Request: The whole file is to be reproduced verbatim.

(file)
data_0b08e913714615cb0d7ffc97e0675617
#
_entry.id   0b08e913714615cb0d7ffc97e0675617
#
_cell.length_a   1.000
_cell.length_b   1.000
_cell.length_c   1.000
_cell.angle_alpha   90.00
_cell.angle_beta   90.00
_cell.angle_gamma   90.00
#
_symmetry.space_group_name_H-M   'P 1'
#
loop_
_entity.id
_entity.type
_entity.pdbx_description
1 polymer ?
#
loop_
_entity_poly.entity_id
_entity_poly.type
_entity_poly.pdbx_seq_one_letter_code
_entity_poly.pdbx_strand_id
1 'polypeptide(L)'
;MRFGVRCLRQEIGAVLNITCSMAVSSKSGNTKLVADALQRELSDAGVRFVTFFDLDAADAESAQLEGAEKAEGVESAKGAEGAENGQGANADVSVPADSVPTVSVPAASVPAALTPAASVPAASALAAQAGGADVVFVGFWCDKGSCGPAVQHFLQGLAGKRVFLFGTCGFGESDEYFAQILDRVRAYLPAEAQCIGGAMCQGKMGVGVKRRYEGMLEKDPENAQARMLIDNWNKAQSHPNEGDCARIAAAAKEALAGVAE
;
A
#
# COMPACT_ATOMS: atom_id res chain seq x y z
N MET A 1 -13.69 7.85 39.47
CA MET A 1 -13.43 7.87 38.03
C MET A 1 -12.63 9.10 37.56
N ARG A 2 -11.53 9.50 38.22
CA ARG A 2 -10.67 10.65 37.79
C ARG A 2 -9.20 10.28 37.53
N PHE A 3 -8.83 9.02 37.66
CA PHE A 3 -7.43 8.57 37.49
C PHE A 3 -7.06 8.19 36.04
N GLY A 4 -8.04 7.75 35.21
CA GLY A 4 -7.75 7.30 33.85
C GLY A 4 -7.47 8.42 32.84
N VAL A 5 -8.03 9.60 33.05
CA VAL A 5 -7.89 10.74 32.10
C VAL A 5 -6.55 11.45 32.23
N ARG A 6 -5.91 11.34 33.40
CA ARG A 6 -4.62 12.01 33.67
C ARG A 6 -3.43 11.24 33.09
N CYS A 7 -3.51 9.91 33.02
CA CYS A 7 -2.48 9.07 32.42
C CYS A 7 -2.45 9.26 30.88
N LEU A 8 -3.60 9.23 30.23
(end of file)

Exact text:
data_0b08e913714615cb0d7ffc97e0675617
#
_entry.id   0b08e913714615cb0d7ffc97e0675617
#
_cell.length_a   1.000
_cell.length_b   1.000
_cell.length_c   1.000
_cell.angle_alpha   90.00
_cell.angle_beta   90.00
_cell.angle_gamma   90.00
#
_symmetry.space_group_name_H-M   'P 1'
#
loop_
_entity.id
_entity.type
_entity.pdbx_description
1 polymer ?
#
loop_
_entity_poly.entity_id
_entity_poly.type
_entity_poly.pdbx_seq_one_letter_code
_entity_poly.pdbx_strand_id
1 'polypeptide(L)'
;MRFGVRCLRQEIGAVLNITCSMAVSSKSGNTKLVADALQRELSDAGVRFVTFFDLDAADAESAQLEGAEKAEGVESAKGAEGAENGQGANADVSVPADSVPTVSVPAASVPAALTPAASVPAASALAAQAGGADVVFVGFWCDKGSCGPAVQHFLQGLAGKRVFLFGTCGFGESDEYFAQILDRVRAYLPAEAQCIGGAMCQGKMGVGVKRRYEGMLEKDPENAQARMLIDNWNKAQSHPNEGDCARIAAAAKEALAGVAE
;
A
#
# COMPACT_ATOMS: atom_id res chain seq x y z
N MET A 1 -13.69 7.85 39.47
CA MET A 1 -13.43 7.87 38.03
C MET A 1 -12.63 9.10 37.56
N ARG A 2 -11.53 9.50 38.22
CA ARG A 2 -10.67 10.65 37.79
C ARG A 2 -9.20 10.28 37.53
N PHE A 3 -8.83 9.02 37.66
CA PHE A 3 -7.43 8.57 37.49
C PHE A 3 -7.06 8.19 36.04
N GLY A 4 -8.04 7.75 35.21
CA GLY A 4 -7.75 7.30 33.85
C GLY A 4 -7.47 8.42 32.84
N VAL A 5 -8.03 9.60 33.05
CA VAL A 5 -7.89 10.74 32.10
C VAL A 5 -6.55 11.45 32.23
N ARG A 6 -5.91 11.34 33.40
CA ARG A 6 -4.62 12.01 33.67
C ARG A 6 -3.43 11.24 33.09
N CYS A 7 -3.51 9.91 33.02
CA CYS A 7 -2.48 9.07 32.42
C CYS A 7 -2.45 9.26 30.88
N LEU A 8 -3.60 9.23 30.23